The European Union and Kazakhstan announced Thursday they had agreed on a new “partnership and cooperation” pact to bolster cooperation in areas from food safety to energy to fighting terrorism.
EU officials have repeatedly emphasized that the Kazakhstan deal wouldn’t affect that country’s agreements with Russia nor its status within the economic union. That union is currently a customs agreement, but it is set to become a broader Eurasian Economic Union on Jan. 1.
European leaders said the Kazakhstan deal proves countries don’t have to choose between ties with the EU and with Russia.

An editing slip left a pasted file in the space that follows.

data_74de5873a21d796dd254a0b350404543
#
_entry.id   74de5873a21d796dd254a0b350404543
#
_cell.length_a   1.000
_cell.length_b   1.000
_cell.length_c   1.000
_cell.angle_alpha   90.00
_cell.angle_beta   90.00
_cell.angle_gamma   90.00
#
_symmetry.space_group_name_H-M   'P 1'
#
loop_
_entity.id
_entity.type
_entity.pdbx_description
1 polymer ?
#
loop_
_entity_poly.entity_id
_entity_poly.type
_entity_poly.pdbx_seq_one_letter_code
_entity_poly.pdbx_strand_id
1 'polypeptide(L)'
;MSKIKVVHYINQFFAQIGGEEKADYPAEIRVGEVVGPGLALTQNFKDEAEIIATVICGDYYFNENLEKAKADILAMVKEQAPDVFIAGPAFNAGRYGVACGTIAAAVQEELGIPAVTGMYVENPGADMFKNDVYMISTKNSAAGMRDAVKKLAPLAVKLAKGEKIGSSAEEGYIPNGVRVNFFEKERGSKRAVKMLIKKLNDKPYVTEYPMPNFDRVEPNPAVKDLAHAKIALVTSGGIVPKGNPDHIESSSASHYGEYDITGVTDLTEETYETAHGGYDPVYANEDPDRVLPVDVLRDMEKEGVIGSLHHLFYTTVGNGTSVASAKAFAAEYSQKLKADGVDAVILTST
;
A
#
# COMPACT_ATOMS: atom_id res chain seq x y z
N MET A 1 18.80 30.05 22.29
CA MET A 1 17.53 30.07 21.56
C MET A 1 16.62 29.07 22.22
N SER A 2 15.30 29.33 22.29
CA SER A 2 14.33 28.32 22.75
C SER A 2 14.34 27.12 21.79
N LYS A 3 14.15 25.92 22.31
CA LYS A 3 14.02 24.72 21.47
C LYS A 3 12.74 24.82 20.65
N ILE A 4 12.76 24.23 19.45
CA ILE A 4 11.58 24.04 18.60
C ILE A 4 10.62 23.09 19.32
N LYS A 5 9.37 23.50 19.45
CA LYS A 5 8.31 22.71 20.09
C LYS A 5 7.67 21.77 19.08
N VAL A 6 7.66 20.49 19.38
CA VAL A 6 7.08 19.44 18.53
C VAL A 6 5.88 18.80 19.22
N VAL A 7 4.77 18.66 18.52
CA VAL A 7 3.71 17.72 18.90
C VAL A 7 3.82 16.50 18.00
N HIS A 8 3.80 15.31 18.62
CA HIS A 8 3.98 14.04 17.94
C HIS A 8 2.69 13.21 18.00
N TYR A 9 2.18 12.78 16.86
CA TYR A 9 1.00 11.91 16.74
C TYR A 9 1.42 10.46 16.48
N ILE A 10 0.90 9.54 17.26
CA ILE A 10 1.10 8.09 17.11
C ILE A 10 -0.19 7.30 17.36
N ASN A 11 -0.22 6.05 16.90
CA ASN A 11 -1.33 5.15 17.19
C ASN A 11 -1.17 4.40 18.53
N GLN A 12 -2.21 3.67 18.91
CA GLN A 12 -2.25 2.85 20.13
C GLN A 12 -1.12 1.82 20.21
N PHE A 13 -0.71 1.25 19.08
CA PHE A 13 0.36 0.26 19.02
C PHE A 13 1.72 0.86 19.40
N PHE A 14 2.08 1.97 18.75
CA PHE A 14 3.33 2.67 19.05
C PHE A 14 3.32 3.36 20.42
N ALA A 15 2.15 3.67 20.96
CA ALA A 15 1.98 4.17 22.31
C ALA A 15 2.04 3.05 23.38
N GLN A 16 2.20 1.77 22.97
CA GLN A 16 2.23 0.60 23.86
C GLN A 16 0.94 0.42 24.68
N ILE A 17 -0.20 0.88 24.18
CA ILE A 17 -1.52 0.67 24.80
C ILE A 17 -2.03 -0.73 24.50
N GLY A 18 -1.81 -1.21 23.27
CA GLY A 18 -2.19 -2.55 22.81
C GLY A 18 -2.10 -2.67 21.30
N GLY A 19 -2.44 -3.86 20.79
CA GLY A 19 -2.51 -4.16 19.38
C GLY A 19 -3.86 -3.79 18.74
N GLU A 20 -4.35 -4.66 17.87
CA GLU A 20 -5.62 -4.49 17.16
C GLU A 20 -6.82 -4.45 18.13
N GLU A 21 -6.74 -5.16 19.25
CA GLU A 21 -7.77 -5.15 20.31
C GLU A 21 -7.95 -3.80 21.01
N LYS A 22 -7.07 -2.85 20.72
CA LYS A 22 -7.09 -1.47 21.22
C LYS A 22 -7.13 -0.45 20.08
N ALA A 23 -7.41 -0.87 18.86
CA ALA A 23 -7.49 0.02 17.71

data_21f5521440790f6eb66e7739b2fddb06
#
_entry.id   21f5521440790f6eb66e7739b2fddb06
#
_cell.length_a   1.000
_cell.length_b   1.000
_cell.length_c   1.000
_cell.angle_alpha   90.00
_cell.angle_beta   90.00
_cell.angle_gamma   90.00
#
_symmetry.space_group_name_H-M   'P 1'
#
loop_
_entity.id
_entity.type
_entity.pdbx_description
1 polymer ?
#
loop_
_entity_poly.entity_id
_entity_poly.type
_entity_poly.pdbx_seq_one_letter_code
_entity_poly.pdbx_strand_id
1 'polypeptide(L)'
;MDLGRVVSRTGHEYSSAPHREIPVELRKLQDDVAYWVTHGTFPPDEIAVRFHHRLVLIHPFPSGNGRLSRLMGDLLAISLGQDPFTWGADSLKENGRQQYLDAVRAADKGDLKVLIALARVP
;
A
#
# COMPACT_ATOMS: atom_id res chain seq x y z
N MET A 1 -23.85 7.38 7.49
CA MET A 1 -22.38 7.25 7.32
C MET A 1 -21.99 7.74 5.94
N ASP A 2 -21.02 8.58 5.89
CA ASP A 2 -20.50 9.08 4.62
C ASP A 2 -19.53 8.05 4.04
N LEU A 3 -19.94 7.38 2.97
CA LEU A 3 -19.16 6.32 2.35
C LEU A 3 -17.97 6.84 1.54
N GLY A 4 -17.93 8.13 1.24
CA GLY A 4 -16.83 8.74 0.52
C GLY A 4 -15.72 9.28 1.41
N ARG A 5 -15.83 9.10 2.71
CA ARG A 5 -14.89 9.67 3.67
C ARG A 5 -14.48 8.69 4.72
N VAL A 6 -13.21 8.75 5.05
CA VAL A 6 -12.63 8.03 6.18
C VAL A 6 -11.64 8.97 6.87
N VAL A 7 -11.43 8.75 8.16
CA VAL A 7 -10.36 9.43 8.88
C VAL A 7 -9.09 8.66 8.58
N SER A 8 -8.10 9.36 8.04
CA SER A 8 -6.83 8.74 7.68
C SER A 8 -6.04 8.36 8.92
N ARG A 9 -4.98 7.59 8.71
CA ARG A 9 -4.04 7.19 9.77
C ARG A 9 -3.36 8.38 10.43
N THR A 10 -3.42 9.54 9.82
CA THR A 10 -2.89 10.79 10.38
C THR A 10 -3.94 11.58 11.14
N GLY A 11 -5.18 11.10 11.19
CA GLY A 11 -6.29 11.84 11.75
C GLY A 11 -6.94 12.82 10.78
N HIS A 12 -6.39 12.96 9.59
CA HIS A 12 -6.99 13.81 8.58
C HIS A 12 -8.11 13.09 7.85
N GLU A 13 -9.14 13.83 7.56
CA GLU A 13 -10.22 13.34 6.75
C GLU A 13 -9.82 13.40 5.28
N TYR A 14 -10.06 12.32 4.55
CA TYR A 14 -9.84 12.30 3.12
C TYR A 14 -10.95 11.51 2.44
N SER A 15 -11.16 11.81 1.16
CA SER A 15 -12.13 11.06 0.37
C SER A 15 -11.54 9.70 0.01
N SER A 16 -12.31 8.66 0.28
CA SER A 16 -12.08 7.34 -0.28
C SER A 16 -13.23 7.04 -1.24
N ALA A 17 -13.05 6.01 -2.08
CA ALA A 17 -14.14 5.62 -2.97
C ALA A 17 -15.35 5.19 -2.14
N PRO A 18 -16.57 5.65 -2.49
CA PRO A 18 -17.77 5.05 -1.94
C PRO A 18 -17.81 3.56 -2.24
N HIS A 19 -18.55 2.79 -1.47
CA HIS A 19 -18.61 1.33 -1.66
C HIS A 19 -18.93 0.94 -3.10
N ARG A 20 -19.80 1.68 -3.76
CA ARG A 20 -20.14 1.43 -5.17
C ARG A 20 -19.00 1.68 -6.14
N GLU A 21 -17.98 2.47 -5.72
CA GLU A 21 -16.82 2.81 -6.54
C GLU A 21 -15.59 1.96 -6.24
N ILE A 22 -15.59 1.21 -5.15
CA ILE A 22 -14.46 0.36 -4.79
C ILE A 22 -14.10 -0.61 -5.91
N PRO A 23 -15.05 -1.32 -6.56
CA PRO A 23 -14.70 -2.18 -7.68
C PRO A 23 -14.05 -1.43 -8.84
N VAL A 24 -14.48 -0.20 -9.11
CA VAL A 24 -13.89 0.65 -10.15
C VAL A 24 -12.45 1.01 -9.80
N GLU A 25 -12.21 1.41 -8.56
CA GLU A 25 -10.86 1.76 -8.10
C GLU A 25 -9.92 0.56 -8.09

“International relations are not a zero-sum game. Europe is open to building strong and solid relations with the members of the Customs Union willing to do so” - European Commission President Jose Manuel Barroso said.
The agreement still must be formally adopted by both sides, and officials hope for a final signature the next year.
This is the first deal of this scope between the EU and a Central Asian country. It updates and expands a more limited EU-Kazakhstan agreement dating to 1999, and the renewal was driven partly by Kazakhstan’s hopes for joining the World Trade Organization.